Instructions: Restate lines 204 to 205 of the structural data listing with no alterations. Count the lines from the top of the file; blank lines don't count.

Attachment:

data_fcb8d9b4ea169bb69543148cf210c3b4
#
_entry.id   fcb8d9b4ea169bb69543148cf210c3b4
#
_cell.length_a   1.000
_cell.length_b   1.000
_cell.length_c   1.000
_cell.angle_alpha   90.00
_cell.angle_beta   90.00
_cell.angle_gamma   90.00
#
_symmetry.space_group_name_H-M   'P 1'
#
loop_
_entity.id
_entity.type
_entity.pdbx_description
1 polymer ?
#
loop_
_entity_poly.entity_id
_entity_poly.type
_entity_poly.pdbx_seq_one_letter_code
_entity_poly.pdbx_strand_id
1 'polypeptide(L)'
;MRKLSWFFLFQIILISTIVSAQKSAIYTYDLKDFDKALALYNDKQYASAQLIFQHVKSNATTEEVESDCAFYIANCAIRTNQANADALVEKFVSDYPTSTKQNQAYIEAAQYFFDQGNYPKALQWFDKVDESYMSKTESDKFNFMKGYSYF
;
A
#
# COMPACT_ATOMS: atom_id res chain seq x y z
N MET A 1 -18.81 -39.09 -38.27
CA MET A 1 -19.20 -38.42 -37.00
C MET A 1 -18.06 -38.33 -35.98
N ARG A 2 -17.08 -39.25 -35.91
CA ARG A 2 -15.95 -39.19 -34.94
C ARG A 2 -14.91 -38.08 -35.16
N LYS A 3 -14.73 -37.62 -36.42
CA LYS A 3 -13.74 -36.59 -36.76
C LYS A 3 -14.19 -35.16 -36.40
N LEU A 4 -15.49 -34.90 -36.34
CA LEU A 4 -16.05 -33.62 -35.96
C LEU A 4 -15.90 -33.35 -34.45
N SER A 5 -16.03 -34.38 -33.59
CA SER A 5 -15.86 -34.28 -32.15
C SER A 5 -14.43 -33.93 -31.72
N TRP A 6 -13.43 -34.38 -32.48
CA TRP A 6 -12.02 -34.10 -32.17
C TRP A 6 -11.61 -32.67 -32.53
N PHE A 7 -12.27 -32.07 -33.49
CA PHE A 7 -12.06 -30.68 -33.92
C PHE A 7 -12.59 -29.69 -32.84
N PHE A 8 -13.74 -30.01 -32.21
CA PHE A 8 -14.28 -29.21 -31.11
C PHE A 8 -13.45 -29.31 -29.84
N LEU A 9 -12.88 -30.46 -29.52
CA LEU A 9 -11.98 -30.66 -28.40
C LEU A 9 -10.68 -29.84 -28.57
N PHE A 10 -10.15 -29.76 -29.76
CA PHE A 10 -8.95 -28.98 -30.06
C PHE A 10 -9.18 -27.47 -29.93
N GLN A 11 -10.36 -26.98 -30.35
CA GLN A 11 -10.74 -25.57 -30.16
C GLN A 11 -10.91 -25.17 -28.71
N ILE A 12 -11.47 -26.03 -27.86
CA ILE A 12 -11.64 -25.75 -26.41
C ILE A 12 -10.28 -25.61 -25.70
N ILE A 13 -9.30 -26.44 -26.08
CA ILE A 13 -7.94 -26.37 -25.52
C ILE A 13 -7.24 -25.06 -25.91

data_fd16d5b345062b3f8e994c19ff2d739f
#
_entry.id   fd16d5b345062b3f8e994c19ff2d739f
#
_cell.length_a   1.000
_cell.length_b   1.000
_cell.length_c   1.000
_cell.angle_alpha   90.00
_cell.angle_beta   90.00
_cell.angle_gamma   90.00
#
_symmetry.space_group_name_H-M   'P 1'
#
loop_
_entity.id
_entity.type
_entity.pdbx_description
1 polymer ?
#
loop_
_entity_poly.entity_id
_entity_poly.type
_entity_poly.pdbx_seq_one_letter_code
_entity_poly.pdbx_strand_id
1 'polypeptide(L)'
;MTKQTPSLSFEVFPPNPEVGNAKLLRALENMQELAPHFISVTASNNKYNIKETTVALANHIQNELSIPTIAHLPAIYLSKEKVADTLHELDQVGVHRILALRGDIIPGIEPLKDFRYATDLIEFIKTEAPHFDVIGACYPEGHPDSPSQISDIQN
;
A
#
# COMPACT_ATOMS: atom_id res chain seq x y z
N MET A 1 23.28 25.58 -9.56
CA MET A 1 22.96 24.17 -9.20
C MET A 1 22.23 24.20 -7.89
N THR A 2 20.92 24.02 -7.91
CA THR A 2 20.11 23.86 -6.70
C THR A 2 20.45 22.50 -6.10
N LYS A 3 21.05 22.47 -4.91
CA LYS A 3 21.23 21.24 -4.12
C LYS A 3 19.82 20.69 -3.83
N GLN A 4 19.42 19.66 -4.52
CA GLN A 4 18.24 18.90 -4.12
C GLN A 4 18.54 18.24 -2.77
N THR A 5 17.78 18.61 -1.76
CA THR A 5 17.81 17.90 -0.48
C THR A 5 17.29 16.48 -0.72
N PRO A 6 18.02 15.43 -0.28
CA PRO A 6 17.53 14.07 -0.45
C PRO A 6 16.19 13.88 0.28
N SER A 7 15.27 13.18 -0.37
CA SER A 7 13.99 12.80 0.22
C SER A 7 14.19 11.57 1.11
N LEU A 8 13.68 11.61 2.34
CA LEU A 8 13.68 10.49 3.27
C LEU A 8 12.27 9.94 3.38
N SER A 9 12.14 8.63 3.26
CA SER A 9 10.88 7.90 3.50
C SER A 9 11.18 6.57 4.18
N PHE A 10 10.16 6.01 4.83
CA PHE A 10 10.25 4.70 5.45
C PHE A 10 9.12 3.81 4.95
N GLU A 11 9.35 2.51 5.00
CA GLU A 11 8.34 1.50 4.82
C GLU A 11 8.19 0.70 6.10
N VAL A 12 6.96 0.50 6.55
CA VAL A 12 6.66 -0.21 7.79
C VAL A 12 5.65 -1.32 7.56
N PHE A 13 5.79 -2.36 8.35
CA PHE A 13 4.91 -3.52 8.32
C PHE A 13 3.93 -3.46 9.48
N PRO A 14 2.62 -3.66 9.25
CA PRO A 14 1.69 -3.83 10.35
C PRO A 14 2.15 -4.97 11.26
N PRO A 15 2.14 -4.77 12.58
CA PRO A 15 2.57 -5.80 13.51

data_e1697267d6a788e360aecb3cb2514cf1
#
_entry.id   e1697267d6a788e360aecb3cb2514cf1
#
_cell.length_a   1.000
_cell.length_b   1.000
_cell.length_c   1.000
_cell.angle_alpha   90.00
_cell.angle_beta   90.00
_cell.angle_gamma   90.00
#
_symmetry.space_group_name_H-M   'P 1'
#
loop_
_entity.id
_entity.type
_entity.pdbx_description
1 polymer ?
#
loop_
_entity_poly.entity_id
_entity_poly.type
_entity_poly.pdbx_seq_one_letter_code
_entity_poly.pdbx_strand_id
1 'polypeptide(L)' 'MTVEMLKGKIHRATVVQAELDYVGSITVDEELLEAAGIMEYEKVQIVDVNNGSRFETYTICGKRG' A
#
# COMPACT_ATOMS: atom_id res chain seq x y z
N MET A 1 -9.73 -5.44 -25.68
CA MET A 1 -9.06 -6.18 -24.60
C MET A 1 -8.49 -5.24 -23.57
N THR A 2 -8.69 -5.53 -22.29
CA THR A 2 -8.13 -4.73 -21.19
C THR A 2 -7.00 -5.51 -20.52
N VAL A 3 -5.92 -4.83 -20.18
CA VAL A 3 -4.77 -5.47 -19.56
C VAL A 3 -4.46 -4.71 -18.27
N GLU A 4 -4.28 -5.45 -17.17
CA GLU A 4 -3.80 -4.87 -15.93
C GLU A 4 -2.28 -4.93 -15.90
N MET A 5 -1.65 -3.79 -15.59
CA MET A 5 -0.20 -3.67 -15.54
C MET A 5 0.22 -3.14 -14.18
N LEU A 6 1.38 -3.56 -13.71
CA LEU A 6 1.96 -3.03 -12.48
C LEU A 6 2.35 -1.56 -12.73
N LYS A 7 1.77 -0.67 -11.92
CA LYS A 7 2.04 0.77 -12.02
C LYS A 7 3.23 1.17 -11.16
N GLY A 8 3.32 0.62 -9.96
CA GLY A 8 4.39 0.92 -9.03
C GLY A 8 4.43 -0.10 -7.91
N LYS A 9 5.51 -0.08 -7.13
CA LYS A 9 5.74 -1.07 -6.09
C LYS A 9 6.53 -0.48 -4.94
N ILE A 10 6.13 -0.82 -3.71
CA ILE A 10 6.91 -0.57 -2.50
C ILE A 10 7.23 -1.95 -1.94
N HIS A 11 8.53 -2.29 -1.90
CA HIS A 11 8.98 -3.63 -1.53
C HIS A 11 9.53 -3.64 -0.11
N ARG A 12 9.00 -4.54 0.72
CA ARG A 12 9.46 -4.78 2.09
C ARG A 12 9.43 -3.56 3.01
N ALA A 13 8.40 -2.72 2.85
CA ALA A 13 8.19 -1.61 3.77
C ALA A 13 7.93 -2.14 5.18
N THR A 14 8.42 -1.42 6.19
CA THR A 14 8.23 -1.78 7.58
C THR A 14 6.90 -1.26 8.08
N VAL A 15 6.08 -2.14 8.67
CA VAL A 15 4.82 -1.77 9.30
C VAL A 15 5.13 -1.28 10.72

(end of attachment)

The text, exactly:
N ARG A 12 9.00 -4.54 0.72
CA ARG A 12 9.46 -4.78 2.09